Secondly, it seems now that all calories aren’t created equal. If you’ve been hanging out around the weight-loss circuit lately, you’d have noticed that Fats are no longer the bad guys. Infact, for many, they are now the heroes! It’s carbs, and specifically refined sugars, that are now the villians in the obesity saga. And for whatever reasons (which we will go into deep detail in a future article on Carbs) that may be the case, it seems fair to say that just cutting calories isn’t enough. Which Macro nutrient you reduce to do so, also seems to matter.
Great. We again have a simple-sounding-yet-complex question at hand. Stuff we love at FITSHIT. So how do you kick-off your weight loss diet? Three simple steps. Let’s get rolling.
Step 1: Count Calories
While the calorie deficit science may not be exact, one thing is for certain. You will not lose weight if you are in a caloric surplus.
The quantum of loss due to a deficit may be debatable, but there is no dispute about the fact that you need a deficit to start losing weight. So, ensuring you consume less than you expend, is an ABSOLUTE must. And the only way you’d know which side of the equation you are on, is if you knew how many calories you are consuming – aka Calorie Counting.
So the absolute, most imperative first step in your nutritional journey, has to be to start counting calories. In the beginning, it’ll look like a very daunting task. Keeping track of every morsel of food you consume throughout the day can be quite cumbersome. Over time it’ll become second nature, but as your start off, I’d sugest you use an App. There are a ton of great apps like MyFitnessPal and HealthifyMe out there that not just count calories but also give you a Macro nutrient breakdown of what you ate.
The Butter Chicken Factor
Once you start calorie counting, and if you’re Indian, you’ll face another problem. Unlike western food, our food ain’t modular. It isn’t 1 bun + 1 patty + 1 cheese slice + 2 onion slices. It’s oil and masalas and veggies and meats and butter and cream – all thrown into a hot pot to make a delicious dish that can be a calorie bomb without you knowing why. I’ll talk more about this in a future article on Nutritional Values. But for now, here’s a simple hack.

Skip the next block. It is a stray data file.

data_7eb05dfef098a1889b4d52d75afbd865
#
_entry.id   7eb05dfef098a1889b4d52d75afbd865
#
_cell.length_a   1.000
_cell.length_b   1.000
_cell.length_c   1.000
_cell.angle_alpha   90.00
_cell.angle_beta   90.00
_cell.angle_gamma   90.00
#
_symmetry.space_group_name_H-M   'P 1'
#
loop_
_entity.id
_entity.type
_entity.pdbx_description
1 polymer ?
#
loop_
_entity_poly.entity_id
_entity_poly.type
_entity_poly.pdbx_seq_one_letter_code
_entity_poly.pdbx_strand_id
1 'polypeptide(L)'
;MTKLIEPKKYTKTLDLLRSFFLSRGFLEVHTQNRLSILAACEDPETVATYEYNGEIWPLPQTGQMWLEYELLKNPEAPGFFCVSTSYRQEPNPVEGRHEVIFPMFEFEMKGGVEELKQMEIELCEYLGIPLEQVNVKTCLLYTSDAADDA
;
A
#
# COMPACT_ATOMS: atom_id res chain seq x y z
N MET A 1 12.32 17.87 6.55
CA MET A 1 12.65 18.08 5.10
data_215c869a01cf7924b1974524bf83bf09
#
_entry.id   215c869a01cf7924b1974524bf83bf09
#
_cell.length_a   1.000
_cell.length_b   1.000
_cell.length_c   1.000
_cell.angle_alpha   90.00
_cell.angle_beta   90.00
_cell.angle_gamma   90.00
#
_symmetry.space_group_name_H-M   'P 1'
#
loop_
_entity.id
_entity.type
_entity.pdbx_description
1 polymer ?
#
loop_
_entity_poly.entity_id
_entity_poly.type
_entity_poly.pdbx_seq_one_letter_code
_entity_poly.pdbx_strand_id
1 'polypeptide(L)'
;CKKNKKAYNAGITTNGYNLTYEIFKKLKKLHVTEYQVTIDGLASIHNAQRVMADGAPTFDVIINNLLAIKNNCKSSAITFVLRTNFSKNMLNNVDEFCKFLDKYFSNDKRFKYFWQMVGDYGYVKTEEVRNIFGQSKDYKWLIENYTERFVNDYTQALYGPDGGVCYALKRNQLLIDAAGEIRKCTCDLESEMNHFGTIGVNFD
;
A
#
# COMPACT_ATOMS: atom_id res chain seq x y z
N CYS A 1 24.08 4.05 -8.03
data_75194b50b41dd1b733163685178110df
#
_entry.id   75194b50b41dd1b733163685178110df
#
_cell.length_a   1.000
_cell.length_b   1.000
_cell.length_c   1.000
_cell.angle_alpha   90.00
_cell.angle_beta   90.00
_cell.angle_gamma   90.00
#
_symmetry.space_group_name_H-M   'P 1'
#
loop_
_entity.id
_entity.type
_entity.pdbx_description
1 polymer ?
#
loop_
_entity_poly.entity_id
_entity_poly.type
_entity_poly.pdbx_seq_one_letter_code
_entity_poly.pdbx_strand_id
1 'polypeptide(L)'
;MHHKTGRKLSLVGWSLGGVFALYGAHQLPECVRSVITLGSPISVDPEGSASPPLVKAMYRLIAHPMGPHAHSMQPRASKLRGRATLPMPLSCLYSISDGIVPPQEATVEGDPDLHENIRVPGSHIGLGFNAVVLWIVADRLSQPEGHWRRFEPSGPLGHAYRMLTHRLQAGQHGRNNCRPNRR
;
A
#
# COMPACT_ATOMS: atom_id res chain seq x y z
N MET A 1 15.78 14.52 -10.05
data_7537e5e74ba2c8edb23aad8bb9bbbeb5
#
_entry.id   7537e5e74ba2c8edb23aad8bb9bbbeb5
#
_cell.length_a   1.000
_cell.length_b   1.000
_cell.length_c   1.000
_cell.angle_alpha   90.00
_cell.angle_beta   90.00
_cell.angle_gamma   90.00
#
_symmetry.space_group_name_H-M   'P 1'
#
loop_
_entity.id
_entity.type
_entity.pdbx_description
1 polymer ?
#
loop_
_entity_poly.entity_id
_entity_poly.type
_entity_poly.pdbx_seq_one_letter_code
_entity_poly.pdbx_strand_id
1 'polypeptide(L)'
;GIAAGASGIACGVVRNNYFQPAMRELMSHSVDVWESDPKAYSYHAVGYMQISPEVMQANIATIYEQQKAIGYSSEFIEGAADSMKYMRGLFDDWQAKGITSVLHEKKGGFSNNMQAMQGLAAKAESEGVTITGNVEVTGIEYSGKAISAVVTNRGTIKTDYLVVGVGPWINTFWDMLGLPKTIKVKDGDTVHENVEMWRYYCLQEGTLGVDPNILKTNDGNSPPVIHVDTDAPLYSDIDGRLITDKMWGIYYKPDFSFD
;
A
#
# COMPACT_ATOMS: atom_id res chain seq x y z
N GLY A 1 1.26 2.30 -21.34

The 2 calorie counting apps I suggested are both fairly good with their Indian food database. So be it Dal Makhani, or Butter Chicken or Mutton Biryani, chances are you’ll find some version of it on the app. Problem is, how do you estimate whether your butter chicken is more/less greasy than the one on the app.
My answer – Just multiply it by 1.5.
When in doubt, esp. with Indian food, over-assume. There is no way you’ll know how big a slab of butter went into that bowl of daal, or even the exact size of serving that you licked off your plate. So don’t fret (nor give up), just multiply what the app says by 1.5. I call this the BC factor. Indians reading this will understand why.
Now, if you are an average Indian Male/Female, between the age of 25-40, then your BMR is most probably around the 2000/1500 calorie mark. Let’s assume you spend another 300 calories through exercise (that’s is about 5km of running @8kmph). So you are expending anywhere between 1500-2500 calories a day.
Not satisfied with this assumption! You can also calculate your ballpark BMR here. Want an even more detailed one, go here. Add to that the calories you’re burning through exercise (use this) and you’re set.
(Want to go deeper and read an opposing point-of-view on BMR and the futility of calorie counting, check this out)